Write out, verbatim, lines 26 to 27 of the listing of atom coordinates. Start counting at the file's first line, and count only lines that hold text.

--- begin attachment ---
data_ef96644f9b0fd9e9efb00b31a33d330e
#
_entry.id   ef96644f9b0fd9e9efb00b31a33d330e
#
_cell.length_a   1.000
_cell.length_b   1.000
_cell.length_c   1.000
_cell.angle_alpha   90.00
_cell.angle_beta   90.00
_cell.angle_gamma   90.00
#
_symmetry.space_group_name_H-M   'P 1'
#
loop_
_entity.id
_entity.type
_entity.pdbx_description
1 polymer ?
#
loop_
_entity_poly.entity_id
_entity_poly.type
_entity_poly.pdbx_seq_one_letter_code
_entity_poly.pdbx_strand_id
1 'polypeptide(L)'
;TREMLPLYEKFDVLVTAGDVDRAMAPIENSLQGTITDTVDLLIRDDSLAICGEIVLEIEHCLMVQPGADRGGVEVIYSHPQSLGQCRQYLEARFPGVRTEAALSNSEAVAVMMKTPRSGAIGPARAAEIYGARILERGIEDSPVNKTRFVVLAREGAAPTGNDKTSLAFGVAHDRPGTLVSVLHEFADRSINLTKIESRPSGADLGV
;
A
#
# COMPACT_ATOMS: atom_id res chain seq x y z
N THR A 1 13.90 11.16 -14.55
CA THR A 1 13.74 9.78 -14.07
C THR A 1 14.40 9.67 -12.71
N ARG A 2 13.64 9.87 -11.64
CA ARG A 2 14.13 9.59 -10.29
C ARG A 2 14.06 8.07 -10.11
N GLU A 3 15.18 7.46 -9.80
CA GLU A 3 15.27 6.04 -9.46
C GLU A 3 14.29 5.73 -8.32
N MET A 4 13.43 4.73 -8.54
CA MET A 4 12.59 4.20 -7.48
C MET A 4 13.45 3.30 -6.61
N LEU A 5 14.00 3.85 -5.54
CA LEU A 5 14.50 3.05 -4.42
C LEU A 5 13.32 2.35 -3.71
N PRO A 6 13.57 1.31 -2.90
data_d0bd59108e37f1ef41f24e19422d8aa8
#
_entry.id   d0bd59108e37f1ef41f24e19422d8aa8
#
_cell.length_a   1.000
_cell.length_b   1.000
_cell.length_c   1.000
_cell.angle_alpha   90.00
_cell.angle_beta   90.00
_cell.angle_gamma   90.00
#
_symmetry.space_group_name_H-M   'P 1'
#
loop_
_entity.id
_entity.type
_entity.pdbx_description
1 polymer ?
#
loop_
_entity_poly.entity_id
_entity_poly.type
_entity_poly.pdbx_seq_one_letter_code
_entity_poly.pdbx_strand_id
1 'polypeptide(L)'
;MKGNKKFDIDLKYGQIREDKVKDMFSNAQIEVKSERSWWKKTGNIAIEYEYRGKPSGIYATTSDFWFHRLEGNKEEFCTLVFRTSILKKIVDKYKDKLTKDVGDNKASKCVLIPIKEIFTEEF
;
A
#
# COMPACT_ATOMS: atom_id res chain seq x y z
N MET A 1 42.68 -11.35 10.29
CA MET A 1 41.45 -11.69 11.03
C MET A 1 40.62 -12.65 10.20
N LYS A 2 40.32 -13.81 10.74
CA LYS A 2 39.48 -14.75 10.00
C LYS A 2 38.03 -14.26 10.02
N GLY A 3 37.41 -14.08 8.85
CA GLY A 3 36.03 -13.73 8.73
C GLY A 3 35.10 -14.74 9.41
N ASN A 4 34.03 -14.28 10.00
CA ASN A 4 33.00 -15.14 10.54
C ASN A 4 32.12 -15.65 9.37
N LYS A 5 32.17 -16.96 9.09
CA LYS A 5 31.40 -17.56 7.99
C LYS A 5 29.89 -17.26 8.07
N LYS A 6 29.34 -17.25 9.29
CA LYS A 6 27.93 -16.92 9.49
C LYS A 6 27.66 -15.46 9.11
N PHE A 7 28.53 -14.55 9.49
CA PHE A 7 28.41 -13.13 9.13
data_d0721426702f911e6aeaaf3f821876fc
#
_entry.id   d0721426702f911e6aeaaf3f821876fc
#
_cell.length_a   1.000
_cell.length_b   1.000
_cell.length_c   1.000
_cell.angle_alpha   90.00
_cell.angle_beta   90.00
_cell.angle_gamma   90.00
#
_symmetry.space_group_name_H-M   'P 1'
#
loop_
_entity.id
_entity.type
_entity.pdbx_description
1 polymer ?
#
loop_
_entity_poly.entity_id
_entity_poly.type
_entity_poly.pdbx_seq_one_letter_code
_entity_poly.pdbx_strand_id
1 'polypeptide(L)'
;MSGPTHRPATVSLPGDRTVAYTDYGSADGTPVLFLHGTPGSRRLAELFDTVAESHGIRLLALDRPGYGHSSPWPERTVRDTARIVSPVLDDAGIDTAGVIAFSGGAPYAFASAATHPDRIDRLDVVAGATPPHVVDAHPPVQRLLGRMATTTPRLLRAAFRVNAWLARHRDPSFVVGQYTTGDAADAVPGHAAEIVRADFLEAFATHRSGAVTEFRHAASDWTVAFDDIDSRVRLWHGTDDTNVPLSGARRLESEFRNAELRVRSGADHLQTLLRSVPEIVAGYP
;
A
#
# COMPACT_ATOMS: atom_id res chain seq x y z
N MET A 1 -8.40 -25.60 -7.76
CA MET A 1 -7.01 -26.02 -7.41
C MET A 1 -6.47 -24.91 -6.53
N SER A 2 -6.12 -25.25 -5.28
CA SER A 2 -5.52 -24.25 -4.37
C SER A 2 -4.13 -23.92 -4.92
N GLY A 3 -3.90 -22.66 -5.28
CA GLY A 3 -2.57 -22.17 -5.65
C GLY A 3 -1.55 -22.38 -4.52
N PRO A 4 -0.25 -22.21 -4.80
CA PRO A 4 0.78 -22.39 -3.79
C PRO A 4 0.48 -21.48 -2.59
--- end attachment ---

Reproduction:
;TREMLPLYEKFDVLVTAGDVDRAMAPIENSLQGTITDTVDLLIRDDSLAICGEIVLEIEHCLMVQPGADRGGVEVIYSHPQSLGQCRQYLEARFPGVRTEAALSNSEAVAVMMKTPRSGAIGPARAAEIYGARILERGIEDSPVNKTRFVVLAREGAAPTGNDKTSLAFGVAHDRPGTLVSVLHEFADRSINLTKIESRPSGADLGV
;